Macro-News round-up:

After last week’s close, we saw a dollar weakening again despite the strong bullish behaviour of the previous days. Of course, all other assets adapted accordingly to this movement. Demand for bonds, for example, increased again, assuming a decline in long-term interest rates. Longer-dated US Treasury yields decreased. 10Y UST rates dropped to 4.248%, down 7.3bp. Only 2.2bps was lost by 2Y yields. The EURUSD held steady at just above 1.08.

The euro also recovered against the dollar and ended the week at levels over 1.08 EURUSD.

The stock markets seem to have regained their bullish tone after the scare of the US inflation rebound that triggered the sell-off. calm is returning to the markets, at least for the time being.

The SP500 is back above 5,000 points on a bullish course, the Nasdaq100 is approaching 18,000 points and the Dax40 in Europe is already above 17,400 points.

On Friday we shared on our ATFX Connect social networks the comments made in the morning by various European Central Bank officials. In them, the prevailing stance was to hold back on interest rate cuts and wait patiently for the right time to do so. Nagel: “ECB must stay the course to beat inflation”. “I see no circumstances for the ECB to cut before the Fed” said Holzmann.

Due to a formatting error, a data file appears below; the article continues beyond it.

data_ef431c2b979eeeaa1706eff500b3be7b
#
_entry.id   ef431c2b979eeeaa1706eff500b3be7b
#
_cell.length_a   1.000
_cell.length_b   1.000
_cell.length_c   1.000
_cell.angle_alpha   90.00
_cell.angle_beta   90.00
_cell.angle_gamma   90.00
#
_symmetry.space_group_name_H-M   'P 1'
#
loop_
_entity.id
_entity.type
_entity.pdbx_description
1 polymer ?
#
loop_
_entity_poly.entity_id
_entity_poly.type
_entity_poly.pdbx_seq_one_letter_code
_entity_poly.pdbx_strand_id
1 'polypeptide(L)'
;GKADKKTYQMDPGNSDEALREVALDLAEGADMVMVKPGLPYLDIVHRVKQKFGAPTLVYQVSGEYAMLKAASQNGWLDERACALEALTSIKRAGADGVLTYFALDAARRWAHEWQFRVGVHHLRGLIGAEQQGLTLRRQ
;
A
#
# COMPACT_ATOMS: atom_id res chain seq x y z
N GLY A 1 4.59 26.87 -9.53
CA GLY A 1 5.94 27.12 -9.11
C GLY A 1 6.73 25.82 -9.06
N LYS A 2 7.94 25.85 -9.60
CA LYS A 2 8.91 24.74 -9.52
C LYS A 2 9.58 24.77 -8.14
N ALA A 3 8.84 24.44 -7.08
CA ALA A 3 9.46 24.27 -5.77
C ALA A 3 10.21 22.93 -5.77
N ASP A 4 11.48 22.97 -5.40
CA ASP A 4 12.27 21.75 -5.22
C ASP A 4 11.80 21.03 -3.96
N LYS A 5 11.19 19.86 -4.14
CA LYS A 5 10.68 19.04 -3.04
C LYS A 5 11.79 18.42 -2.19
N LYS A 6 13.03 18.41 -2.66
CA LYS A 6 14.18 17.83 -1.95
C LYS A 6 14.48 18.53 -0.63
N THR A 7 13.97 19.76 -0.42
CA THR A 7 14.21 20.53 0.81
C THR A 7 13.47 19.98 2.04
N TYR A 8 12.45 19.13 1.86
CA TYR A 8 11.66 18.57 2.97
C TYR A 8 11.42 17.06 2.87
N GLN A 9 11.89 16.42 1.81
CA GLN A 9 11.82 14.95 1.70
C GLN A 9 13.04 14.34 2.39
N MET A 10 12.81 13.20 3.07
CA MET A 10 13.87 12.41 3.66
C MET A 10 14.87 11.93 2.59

We also recall at the end of the week, unemployment claims released by the US on Thursday, continued to fall.  The data continues to show a strong US labour market that does not justify an immediate rate cut, and this is the main internal debate that the Fed has. If the unemployment rate does not increase, wages will not adjust downwards, and core inflation via services will not be reduced either.  They need a weak labour market to be sure that the rate cut will not create inflationary problems.

Geopolitics: two interesting news items of note over the weekend. The first is the Secretary General’s statement recognising Ukraine’s right to use Western-supplied F-16s to attack targets beyond its borders, i.e. Russian territory.  This could lead to a significant escalation in the conflict, as one of Ukraine’s strategic problems is who will fly these F-16s.  There is a possibility that they will be Western NATO pilots, and in such a case, if Russia responds to this attack, NATO aircraft with NATO pilots attacking Russia would be shot down.

France’s finance minister, Bruno Le Maire, the brilliant strategist who predicted he would “cause the collapse of the Russian economy,” says that in order to finance the future, Europe must “mobilise all the savings of Europeans” that “lie dormant in European bank accounts.”

He is suggesting the mobilisation of citizens’ private savings to finance causes such as climate change or artificial intelligence. The point is, instead of doing so through private investment, he seems to be suggesting a seizure of citizens’ assets.  For these reasons, there has been a lot of criticism of his words from the financial sector. Perhaps a clue to what the European Union will be like once it has access to citizens’ savings via CBDC?